The Minister of Trade and Industry (MOTI), Dr Ekwow Spio-Garbrah, has raised issues with the way agencies operating at the Tema and Takoradi ports handle importers and exporters.
He, particularly, raised concerns about the current rigorous system of clearing goods at the ports and stressed that “these frustrating systems could affect investor confidence.”
The minister said this when he met 14 agencies operating at the seaports in Accra to discuss issues concerning clearing of goods at the ports.
The three-hour meeting was attended by representatives from the Ghana Standards Authority (GSA), Food and Drugs Authority (FDA), Customs, Excise and Preventive Services (CEPS), Ghana Airport Company Limited and other agencies under his ministry.
Some private import and export companies were also present to voice out what they described as the daily frustrations they encounter at the hands of these agencies.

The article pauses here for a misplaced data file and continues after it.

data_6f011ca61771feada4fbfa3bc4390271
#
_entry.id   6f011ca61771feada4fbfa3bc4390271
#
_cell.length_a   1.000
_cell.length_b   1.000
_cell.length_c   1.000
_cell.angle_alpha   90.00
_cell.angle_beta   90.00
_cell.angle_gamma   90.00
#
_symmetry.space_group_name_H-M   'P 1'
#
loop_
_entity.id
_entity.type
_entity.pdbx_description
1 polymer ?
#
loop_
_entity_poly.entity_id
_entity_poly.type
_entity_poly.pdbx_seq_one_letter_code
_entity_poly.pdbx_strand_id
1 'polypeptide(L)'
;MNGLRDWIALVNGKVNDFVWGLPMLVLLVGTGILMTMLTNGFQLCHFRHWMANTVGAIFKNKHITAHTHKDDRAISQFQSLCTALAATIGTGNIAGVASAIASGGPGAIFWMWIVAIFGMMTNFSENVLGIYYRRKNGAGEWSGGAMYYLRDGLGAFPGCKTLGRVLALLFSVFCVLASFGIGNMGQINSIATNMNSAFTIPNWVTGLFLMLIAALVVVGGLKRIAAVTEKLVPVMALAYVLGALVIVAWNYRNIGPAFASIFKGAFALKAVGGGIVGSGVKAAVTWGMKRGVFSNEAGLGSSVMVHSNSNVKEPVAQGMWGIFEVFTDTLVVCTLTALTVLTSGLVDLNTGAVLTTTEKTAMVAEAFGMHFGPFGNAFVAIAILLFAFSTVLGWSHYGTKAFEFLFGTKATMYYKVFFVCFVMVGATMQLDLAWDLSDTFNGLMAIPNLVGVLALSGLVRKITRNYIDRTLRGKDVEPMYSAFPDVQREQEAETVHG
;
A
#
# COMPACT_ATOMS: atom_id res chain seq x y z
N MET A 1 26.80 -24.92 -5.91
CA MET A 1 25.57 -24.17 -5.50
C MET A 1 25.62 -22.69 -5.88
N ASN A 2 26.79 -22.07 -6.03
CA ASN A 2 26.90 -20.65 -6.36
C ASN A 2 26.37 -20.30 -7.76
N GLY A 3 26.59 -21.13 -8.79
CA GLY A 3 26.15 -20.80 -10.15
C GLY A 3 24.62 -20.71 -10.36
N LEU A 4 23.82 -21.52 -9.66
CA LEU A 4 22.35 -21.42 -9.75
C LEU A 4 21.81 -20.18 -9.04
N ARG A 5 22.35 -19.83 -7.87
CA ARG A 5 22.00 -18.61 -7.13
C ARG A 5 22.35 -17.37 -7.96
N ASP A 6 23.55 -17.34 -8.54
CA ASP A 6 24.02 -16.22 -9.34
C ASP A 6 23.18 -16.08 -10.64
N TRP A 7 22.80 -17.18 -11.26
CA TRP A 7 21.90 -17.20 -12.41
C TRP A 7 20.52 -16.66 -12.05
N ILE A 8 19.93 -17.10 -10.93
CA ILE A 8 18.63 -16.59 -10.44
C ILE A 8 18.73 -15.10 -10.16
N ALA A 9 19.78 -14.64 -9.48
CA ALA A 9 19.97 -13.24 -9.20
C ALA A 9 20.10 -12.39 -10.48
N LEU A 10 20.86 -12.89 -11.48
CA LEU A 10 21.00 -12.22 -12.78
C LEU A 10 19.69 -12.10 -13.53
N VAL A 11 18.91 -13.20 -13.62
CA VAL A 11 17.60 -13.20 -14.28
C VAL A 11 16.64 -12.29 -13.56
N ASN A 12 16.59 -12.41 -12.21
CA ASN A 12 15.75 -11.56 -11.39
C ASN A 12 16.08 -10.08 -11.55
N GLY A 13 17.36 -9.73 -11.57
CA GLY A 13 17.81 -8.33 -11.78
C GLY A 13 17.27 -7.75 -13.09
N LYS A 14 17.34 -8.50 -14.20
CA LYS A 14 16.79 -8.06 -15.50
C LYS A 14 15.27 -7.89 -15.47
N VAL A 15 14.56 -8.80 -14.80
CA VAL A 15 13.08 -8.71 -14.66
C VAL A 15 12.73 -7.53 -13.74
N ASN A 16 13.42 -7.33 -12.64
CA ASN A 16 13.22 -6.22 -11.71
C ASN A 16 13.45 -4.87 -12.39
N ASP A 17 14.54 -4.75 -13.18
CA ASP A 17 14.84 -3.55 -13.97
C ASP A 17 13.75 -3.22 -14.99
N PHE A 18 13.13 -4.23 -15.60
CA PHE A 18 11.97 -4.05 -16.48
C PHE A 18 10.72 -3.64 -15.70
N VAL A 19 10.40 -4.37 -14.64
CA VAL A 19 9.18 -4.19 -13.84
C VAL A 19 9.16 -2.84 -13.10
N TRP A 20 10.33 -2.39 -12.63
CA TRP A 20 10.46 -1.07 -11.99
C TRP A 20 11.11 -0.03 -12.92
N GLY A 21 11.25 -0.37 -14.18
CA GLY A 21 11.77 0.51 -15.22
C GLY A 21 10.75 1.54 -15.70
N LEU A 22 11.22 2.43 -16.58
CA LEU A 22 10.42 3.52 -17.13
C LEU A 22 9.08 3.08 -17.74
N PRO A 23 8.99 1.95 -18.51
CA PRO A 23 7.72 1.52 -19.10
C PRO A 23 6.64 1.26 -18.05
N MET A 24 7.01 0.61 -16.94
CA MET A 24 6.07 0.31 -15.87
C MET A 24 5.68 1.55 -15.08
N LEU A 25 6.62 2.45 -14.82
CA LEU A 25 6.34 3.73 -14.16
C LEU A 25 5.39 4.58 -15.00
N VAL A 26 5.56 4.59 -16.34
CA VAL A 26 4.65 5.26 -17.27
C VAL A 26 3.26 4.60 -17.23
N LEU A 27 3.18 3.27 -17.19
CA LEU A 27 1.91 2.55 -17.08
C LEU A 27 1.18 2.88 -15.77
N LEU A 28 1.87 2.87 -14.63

The companies complained that they had to go through laborious processes to clear their goods, adding that they had to encounter over 23 different points before being allowed access to clear their goods.
Dr Spio-Garbrah said it was the intention of MOTI to put in place efficient mechanisms to ensure that goods at the various ports were cleared without any difficulty.
According to him, that system would not only pave the way for efficiency at the ports, but also enhance Ghana’s image at the global level.
Dr Spio-Garbrah observed that the government invested huge resources to boost the trade and industry sector, adding that it was doing its best to secure private investment at the Tema Port.
He, therefore, stressed the need for effective coordination between agencies operating at the ports in order to address the challenges faced by import and export companies.
The Chief Executive Officer of Carloking Services, an international freight forwarding agency, Mr. Kingsley Ahenkorah, said importers and exporters encountered numerous challenges in clearing their goods from the ports.
According to him, some importers, out of frustration, abandon their containers at the ports.
“I could count about 23 different points that importers have to go through to clear their goods. This is frustrating,” Mr Ahenkorah stated.